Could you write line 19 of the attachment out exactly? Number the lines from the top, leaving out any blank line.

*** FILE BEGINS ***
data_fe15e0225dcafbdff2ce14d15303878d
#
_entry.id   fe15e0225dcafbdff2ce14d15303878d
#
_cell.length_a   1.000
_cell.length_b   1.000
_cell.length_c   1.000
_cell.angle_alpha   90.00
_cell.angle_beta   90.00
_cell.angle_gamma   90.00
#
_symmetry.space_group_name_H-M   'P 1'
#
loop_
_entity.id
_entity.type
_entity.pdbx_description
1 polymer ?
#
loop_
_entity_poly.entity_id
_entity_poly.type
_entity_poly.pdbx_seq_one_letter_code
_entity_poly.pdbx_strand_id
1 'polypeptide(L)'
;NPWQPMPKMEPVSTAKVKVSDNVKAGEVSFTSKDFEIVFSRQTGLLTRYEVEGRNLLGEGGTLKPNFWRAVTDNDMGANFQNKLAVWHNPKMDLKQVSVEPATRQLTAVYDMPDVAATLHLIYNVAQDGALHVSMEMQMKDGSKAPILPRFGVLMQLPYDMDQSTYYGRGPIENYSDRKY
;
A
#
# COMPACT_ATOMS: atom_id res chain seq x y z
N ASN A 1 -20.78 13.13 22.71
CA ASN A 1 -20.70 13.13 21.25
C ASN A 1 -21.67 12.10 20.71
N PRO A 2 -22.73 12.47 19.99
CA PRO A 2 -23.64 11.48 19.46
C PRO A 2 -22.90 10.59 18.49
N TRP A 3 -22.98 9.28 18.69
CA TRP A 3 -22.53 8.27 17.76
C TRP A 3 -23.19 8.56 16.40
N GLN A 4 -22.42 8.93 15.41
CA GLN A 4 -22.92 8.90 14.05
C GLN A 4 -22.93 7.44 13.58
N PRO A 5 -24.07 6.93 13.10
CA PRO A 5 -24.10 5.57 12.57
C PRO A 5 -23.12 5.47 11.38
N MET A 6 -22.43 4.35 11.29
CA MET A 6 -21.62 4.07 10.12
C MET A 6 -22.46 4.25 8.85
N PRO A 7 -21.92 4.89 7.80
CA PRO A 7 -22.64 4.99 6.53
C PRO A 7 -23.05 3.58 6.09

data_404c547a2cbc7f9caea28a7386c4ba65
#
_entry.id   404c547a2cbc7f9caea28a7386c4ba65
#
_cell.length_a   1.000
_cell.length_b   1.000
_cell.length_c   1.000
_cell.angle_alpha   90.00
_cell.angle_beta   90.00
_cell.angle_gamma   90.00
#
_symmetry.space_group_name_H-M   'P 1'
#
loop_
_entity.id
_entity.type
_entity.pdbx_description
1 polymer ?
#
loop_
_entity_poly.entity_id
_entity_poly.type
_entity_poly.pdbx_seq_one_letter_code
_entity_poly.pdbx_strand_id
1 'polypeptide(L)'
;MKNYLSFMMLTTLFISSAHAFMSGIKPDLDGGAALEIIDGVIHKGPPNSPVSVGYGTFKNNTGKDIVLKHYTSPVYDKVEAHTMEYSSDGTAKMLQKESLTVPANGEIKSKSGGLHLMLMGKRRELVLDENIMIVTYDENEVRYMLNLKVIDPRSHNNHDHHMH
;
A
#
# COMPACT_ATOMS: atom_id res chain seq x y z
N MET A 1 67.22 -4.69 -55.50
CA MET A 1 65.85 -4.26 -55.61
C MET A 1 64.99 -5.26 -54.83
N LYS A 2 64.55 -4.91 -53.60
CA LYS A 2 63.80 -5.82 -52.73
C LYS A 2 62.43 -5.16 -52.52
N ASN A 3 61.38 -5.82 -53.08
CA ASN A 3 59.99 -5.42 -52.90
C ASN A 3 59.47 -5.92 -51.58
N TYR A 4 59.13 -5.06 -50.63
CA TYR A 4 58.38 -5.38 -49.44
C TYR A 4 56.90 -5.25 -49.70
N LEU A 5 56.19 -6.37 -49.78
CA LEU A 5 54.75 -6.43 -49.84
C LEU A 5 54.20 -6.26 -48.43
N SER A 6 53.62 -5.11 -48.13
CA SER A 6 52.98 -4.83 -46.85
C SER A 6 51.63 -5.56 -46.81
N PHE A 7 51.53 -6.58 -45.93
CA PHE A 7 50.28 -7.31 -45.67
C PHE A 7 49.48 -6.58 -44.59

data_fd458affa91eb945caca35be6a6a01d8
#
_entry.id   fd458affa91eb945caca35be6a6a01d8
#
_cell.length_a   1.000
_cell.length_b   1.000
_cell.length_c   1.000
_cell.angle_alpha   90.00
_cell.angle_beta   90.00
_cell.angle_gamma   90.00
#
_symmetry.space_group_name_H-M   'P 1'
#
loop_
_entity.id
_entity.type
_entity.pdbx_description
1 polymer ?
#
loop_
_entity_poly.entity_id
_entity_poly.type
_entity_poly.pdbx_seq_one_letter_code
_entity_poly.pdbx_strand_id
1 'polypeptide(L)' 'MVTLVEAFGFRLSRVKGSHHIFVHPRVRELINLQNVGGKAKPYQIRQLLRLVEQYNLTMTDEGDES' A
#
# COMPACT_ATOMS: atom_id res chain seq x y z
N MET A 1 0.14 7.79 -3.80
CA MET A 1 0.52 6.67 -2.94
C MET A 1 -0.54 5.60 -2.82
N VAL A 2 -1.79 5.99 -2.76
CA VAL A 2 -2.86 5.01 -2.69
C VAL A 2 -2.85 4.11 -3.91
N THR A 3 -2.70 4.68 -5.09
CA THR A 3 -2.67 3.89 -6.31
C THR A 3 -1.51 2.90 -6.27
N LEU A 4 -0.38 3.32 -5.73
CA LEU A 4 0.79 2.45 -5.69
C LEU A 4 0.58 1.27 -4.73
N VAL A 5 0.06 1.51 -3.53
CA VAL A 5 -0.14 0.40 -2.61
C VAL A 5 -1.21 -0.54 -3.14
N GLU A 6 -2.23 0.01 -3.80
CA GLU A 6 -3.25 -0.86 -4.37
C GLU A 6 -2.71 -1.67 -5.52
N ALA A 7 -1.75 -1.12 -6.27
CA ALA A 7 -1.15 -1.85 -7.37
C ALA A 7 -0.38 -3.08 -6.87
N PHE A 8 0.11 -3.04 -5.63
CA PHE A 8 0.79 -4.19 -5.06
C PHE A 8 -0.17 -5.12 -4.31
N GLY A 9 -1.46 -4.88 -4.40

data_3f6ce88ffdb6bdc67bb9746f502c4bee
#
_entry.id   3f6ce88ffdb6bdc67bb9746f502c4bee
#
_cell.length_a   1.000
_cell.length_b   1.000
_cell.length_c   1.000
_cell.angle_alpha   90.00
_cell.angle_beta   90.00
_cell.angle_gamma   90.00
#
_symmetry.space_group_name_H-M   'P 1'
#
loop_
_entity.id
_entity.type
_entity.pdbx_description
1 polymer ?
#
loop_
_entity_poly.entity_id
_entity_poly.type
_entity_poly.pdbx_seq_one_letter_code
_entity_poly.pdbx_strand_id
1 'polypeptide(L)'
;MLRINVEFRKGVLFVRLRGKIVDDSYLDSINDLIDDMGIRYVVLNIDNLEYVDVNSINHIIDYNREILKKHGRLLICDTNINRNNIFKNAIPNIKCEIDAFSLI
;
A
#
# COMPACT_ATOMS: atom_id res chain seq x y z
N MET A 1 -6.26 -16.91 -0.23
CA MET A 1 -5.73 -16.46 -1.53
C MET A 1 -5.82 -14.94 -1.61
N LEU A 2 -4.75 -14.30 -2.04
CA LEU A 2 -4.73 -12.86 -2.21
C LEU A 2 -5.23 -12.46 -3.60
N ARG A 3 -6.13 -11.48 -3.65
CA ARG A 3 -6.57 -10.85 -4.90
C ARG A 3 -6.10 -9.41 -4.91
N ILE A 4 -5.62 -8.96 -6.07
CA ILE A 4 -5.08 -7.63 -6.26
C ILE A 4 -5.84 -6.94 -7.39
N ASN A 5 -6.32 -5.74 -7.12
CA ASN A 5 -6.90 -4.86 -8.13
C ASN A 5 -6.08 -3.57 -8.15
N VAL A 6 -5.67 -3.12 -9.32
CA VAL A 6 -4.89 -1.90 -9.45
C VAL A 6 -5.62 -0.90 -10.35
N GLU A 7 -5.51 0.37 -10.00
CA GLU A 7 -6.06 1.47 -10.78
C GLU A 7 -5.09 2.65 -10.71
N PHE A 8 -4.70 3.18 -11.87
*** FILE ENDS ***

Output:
#